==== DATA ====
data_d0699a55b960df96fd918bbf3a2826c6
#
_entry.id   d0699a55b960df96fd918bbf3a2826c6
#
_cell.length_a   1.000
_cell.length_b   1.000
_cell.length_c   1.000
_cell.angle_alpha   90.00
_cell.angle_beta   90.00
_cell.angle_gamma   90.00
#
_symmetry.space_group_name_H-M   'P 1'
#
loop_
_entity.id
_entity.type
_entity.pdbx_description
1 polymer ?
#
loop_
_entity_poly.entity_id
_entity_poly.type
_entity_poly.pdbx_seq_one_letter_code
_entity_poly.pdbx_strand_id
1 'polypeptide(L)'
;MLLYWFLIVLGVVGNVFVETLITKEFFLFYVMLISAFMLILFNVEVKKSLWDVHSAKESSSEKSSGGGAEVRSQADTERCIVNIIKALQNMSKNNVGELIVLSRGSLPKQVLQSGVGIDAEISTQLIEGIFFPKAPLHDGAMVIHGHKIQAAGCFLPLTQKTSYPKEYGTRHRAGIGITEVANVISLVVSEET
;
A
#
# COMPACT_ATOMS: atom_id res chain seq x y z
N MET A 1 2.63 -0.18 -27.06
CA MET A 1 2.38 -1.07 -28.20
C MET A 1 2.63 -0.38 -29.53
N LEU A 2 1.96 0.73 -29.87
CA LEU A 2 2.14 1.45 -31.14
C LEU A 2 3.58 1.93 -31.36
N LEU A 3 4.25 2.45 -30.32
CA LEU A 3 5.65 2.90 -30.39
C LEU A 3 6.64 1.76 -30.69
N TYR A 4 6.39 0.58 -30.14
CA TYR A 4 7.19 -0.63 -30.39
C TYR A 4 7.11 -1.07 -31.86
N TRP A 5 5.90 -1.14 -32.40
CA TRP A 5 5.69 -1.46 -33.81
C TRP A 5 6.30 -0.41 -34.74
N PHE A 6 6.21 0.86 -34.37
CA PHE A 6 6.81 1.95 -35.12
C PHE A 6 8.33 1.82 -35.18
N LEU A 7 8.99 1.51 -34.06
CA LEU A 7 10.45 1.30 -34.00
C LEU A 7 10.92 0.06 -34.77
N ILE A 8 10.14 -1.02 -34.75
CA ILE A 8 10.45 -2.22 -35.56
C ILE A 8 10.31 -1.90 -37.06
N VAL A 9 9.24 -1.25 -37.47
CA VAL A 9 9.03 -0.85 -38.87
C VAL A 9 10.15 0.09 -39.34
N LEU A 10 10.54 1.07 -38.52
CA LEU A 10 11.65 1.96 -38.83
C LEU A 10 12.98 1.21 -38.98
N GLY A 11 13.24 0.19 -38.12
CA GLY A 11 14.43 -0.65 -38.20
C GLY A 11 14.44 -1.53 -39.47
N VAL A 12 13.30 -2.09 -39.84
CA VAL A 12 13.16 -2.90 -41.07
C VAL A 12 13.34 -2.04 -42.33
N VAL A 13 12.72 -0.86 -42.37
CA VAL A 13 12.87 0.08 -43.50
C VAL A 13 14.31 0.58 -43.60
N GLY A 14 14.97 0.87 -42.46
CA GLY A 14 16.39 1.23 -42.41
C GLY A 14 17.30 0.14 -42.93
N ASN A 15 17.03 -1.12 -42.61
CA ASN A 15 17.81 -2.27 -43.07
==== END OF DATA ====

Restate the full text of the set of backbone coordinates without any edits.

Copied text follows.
data_d0699a55b960df96fd918bbf3a2826c6
#
_entry.id   d0699a55b960df96fd918bbf3a2826c6
#
_cell.length_a   1.000
_cell.length_b   1.000
_cell.length_c   1.000
_cell.angle_alpha   90.00
_cell.angle_beta   90.00
_cell.angle_gamma   90.00
#
_symmetry.space_group_name_H-M   'P 1'
#
loop_
_entity.id
_entity.type
_entity.pdbx_description
1 polymer ?
#
loop_
_entity_poly.entity_id
_entity_poly.type
_entity_poly.pdbx_seq_one_letter_code
_entity_poly.pdbx_strand_id
1 'polypeptide(L)'
;MLLYWFLIVLGVVGNVFVETLITKEFFLFYVMLISAFMLILFNVEVKKSLWDVHSAKESSSEKSSGGGAEVRSQADTERCIVNIIKALQNMSKNNVGELIVLSRGSLPKQVLQSGVGIDAEISTQLIEGIFFPKAPLHDGAMVIHGHKIQAAGCFLPLTQKTSYPKEYGTRHRAGIGITEVANVISLVVSEET
;
A
#
# COMPACT_ATOMS: atom_id res chain seq x y z
N MET A 1 2.63 -0.18 -27.06
CA MET A 1 2.38 -1.07 -28.20
C MET A 1 2.63 -0.38 -29.53
N LEU A 2 1.96 0.73 -29.87
CA LEU A 2 2.14 1.45 -31.14
C LEU A 2 3.58 1.93 -31.36
N LEU A 3 4.25 2.45 -30.32
CA LEU A 3 5.65 2.90 -30.39
C LEU A 3 6.64 1.76 -30.69
N TYR A 4 6.39 0.58 -30.14
CA TYR A 4 7.19 -0.63 -30.39
C TYR A 4 7.11 -1.07 -31.86
N TRP A 5 5.90 -1.14 -32.40
CA TRP A 5 5.69 -1.46 -33.81
C TRP A 5 6.30 -0.41 -34.74
N PHE A 6 6.21 0.86 -34.37
CA PHE A 6 6.81 1.95 -35.12
C PHE A 6 8.33 1.82 -35.18
N LEU A 7 8.99 1.51 -34.06
CA LEU A 7 10.45 1.30 -34.00
C LEU A 7 10.92 0.06 -34.77
N ILE A 8 10.14 -1.02 -34.75
CA ILE A 8 10.45 -2.22 -35.56
C ILE A 8 10.31 -1.90 -37.06
N VAL A 9 9.24 -1.25 -37.47
CA VAL A 9 9.03 -0.85 -38.87
C VAL A 9 10.15 0.09 -39.34
N LEU A 10 10.54 1.07 -38.52
CA LEU A 10 11.65 1.96 -38.83
C LEU A 10 12.98 1.21 -38.98
N GLY A 11 13.24 0.19 -38.12
CA GLY A 11 14.43 -0.65 -38.20
C GLY A 11 14.44 -1.53 -39.47
N VAL A 12 13.30 -2.09 -39.84
CA VAL A 12 13.16 -2.90 -41.07
C VAL A 12 13.34 -2.04 -42.33
N VAL A 13 12.72 -0.86 -42.37
CA VAL A 13 12.87 0.08 -43.50
C VAL A 13 14.31 0.58 -43.60
N GLY A 14 14.97 0.87 -42.46
CA GLY A 14 16.39 1.23 -42.41
C GLY A 14 17.30 0.14 -42.93
N ASN A 15 17.03 -1.12 -42.61
CA ASN A 15 17.81 -2.27 -43.07